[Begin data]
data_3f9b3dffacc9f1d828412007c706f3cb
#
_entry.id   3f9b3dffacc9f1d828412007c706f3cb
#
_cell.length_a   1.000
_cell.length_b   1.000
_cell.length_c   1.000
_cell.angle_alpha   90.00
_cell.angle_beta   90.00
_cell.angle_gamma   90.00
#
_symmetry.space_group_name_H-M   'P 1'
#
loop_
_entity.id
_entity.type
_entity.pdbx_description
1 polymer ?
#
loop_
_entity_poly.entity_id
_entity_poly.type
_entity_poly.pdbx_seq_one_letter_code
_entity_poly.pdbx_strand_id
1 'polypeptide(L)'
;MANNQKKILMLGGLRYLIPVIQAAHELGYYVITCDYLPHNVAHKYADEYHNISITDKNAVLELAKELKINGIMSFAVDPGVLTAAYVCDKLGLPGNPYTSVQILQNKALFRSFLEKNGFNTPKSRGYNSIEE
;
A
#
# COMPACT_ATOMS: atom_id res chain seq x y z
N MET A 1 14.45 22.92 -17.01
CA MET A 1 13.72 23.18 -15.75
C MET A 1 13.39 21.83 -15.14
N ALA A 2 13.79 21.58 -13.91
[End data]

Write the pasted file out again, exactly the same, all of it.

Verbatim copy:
data_3f9b3dffacc9f1d828412007c706f3cb
#
_entry.id   3f9b3dffacc9f1d828412007c706f3cb
#
_cell.length_a   1.000
_cell.length_b   1.000
_cell.length_c   1.000
_cell.angle_alpha   90.00
_cell.angle_beta   90.00
_cell.angle_gamma   90.00
#
_symmetry.space_group_name_H-M   'P 1'
#
loop_
_entity.id
_entity.type
_entity.pdbx_description
1 polymer ?
#
loop_
_entity_poly.entity_id
_entity_poly.type
_entity_poly.pdbx_seq_one_letter_code
_entity_poly.pdbx_strand_id
1 'polypeptide(L)'
;MANNQKKILMLGGLRYLIPVIQAAHELGYYVITCDYLPHNVAHKYADEYHNISITDKNAVLELAKELKINGIMSFAVDPGVLTAAYVCDKLGLPGNPYTSVQILQNKALFRSFLEKNGFNTPKSRGYNSIEE
;
A
#
# COMPACT_ATOMS: atom_id res chain seq x y z
N MET A 1 14.45 22.92 -17.01
CA MET A 1 13.72 23.18 -15.75
C MET A 1 13.39 21.83 -15.14
N ALA A 2 13.79 21.58 -13.91